How Singaporean producers helped create Little Women’s riveting climax, and what they learned filming with their Korean counterparts
- A recent episode of K-drama Little Women was set in Singapore, where local co-producers Ochre Productions scouted locations
- Ochre’s creative director, Jean Yeo, and managing director, Pedro Tan, talk about the differences between working on a Korean TV production and Singaporean ones
By Lee Gyu-lee
With more Korean dramas expanding their reach globally, productions are increasingly using overseas locations to meet the growing expectations of international audiences.
One recent case is tvN’s thriller series, Little Women, which premiered in seventh place on Netflix’s top 10 non-English series chart in September.
The new interpretation of the classic novel, led by director Kim Hee-won, follows three close-knit sisters entangled in the dark secrets and mystery of a company’s wealthy owner family.
A recent episode of the series unveils the biggest secret of the plot as one of the lead characters, Oh In-ju (Kim Go-eun), travels to Singapore.
And for the climax of the story, the series’ production company, Studio Dragon, teamed up with a Singaporean production company, Ochre Pictures, to create the riveting, visually stunning scenes in the city state. Ochre Pictures has produced award-winning series, including the telemovie Justice Boo and the drama Last Madame.
“Ochre Pictures was tasked with co-producing the key episode plus some ad hoc scenes in various other episodes to be shot in Singapore,” says Jean Yeo, creative director of Ochre Pictures.
The production company, led by Yeo and managing director Pedro Tan, took charge of scouting locations that would fit the tone of the series, and supporting the overall production, logistics and local casting.
The episode filmed in Singapore shows In-ju travelling to the country to trace the mystery behind the death of her friend, Hwa-young, while enjoying luxury she has never experienced before.
Yeo shared that the main focus as the local creative director was “to show as many interesting locations” as they could, including the historical venue, The Fullerton Hotel, which rarely allows permits for filming.
“I think the director, producers, and writer wanted the Singapore episode to be a beautiful one, in line with the building up of Singapore as a financial/wealth hub,” Yeo says.
“This is also the climactic episode where our leads track down the money and Hwa-young to Singapore, with an exciting revelation from the mastermind behind the preceding incidents and mystery.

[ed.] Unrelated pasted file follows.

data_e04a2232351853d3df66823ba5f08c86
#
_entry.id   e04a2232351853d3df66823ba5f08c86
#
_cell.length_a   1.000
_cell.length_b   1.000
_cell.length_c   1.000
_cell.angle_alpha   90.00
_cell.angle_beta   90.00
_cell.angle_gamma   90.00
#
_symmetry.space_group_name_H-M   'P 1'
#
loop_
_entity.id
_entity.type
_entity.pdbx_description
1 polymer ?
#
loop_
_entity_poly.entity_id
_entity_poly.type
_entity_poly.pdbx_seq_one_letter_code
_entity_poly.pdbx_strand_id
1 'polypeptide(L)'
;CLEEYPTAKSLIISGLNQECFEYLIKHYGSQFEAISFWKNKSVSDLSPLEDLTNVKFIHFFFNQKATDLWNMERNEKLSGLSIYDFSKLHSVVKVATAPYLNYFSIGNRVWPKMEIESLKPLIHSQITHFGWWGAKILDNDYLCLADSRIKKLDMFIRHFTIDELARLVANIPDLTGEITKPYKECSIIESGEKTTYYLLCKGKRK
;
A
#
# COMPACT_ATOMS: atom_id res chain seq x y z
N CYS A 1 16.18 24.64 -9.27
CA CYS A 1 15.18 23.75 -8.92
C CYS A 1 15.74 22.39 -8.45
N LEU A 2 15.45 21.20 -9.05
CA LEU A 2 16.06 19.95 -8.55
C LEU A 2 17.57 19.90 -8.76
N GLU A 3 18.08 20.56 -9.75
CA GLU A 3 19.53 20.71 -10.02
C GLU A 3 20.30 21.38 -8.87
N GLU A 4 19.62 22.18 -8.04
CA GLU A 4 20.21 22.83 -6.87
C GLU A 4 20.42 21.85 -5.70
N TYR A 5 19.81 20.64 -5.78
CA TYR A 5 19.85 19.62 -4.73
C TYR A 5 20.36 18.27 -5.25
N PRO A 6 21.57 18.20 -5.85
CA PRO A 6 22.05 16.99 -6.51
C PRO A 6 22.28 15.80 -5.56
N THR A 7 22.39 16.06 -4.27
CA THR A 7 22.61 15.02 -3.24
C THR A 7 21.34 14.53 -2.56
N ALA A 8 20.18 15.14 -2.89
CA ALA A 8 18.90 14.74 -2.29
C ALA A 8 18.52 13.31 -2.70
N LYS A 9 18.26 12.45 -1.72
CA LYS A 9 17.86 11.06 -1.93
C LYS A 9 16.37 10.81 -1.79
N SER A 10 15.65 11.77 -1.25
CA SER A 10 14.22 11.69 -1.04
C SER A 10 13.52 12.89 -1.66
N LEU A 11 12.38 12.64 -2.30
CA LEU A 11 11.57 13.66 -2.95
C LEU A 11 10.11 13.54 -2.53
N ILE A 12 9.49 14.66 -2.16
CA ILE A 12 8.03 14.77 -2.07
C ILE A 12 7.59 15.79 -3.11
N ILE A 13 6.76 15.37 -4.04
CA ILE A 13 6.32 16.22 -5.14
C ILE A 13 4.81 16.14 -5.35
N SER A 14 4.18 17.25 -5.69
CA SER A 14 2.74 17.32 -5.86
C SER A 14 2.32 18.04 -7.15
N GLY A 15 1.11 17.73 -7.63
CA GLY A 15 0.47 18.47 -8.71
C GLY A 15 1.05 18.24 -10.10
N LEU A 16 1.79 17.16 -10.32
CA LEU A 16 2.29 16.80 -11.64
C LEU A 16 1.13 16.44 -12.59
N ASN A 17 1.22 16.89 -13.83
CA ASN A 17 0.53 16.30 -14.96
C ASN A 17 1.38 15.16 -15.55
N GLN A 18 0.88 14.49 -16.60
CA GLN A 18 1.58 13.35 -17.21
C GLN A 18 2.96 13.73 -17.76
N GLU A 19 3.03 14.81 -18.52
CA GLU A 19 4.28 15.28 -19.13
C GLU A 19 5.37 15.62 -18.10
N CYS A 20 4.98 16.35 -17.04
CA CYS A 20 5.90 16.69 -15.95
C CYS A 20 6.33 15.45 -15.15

“The locations we find must deserve the build-up that the other episodes hinted at – of Singapore being beautiful and a wealth hub … We supported it by trying to find locations to fit that image: for example busy streets in the commercial heart of Singapore, bank locations with a view, character cafes with a background of modern buildings, and a sense of mystery in juxtaposition with the old and historical.
“I have long been an admirer of Studio Dragon as a production powerhouse for Korea and have ambitions for Ochre Pictures to be a production powerhouse for Singapore and Southeast Asia,” she says.
“I had mentioned in an interview with CNBC in 2021 that we had hoped to work with Studio Dragon to learn from their practices. Within months of the interview, the opportunity came along in the form of Little Women.”
Adding that she learned a lot from the experience, Yeo shares that she was surprised to see the systematic filming process, as well as the staff’s chemistry with each other.
Managing director Tan also says he was impressed with the scale and budget involved in the series.
“With a budget many times the regular budgets of Singapore’s drama series, so much more can be added to the production value of a drama … it allows access to locations and specialised equipment,” he says.
“It also allows for thorough location reconnaissance and adequate pre-production, which makes a lot of difference to the final product.”
Yeo, who has worked in show business in Singapore for over 20 years, says she witnessed the change of Korean content over the past two decades.
“Korean content has taken off and now stands almost shoulder to shoulder with the production quality of Hollywood, with budgets close to those of Hollywood as well,” she says, adding that it was made possible through the collective efforts from the public and private sectors.
“Korea’s firm belief in the soft power of K-culture has vastly paid off … Content, used and promoted wisely, is soft power and the Koreans have made an art out of using content as soft power.”
She hopes Singapore’s content industry will take a similar path, and she’s using her role as a creator to make content that speaks to a universal audience in the global streaming era.
“For our most recent production, Third Rail, Singapore’s first train hijacking drama, we heavily invested time and money together with our national broadcaster to see if we can create something seldom seen on local TV,” she says.
“We present an Asian perspective that the West hardly sees, with compelling characters and unexpected twists and turns authentic to the sociopolitical background of our region. And yet the issues and the interpersonal relationships and human emotions are universal and relatable,” Yeo adds.